Major oil company breaks with trade group over SEC disclosure lawsuit

The business groups allege the rules will create costly burdens, violate companies’ First Amendment rights and place companies listed on U.S. exchanges at a disadvantage when competing overseas against Russian and Chinese companies that aren’t bound by the mandate.

The disclosure rule will force SEC-listed oil, natural-gas and mining companies to reveal payments to governments (including the U.S.) related to projects in their countries, such as money for production licenses, taxes, royalties and other aspects of energy and mineral projects.



It’s aimed at increasing transparency to help undo the “resource curse,” in which some impoverished countries in Africa and elsewhere are plagued by high levels of corruption and conflict alongside their energy and mineral wealth.

Advocates of the rule are circulating the Statoil letter.

“We are encouraged to see a major oil company with global operations in such places as Angola, China and the United States refusing to support a lawsuit based on unsubstantiated claims,” said Ian Gary, senior policy manager of Oxfam America’s oil, gas and mining program, in a statement.

Statoil has emphasized its support for transparency but has also expressed some concerns about the SEC rule that are, in some cases, aligned with other companies and industry groups that have challenged the measure aggressively.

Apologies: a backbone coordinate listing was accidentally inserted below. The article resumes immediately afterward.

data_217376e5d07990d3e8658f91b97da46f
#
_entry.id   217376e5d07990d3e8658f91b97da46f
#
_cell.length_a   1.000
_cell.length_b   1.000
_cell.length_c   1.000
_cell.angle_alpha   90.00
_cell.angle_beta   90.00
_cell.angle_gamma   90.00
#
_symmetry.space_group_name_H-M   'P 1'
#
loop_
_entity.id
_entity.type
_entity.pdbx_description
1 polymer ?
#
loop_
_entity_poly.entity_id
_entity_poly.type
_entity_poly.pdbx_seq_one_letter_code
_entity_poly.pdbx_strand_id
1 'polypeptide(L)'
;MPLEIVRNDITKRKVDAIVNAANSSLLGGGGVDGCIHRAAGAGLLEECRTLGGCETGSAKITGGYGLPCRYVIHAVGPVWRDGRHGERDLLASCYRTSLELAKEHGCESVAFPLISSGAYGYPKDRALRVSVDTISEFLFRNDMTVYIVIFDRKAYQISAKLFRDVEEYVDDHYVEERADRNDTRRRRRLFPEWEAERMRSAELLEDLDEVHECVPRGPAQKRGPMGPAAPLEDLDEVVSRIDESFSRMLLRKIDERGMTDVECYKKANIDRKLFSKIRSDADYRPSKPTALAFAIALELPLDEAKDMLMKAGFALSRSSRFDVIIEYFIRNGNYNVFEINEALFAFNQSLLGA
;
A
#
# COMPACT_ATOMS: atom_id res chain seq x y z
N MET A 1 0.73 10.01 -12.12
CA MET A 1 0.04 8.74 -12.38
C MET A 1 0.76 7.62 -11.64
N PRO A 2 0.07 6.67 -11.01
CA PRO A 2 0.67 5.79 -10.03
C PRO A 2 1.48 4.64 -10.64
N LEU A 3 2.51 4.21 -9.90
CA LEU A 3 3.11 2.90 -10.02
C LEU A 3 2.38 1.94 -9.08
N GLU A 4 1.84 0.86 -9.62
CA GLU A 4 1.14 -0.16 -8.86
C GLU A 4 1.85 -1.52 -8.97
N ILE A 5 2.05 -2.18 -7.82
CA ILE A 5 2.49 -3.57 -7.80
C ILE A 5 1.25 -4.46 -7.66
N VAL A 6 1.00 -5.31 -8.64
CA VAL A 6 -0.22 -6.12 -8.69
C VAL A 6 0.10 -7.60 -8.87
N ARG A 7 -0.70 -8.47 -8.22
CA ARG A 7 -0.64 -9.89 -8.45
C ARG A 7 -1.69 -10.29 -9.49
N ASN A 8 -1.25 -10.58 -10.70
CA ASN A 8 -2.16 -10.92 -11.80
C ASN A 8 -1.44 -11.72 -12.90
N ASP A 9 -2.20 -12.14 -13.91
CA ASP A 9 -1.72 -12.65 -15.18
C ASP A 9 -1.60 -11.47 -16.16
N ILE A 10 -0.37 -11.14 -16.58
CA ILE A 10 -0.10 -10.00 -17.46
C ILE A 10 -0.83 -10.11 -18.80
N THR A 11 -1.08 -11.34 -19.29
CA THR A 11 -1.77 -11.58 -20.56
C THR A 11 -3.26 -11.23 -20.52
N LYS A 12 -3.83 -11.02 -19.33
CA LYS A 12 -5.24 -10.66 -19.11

In 2011 comments to the SEC (available here) when the rule was under development, Statoil called, for instance, for provisions that would allow exemptions from reporting payments if they aren’t allowed in a country where a company is operating.

The final rule did not provide such an exemption. Opponents have argued that such provisions would allow a “tyrant’s veto” of the rules by foreign governments.

“Although Statoil has expressed its concerns about elements of the 1504 law, the fact that an incredibly profitable company like Statoil chose to communicate their views about the law through regular fora, rather than a lawsuit, raises serious questions about claims being made by API,” said Isabel Munilla of the Publish What You Pay coalition.    

This post was updated at 9:47 a.m. on February 9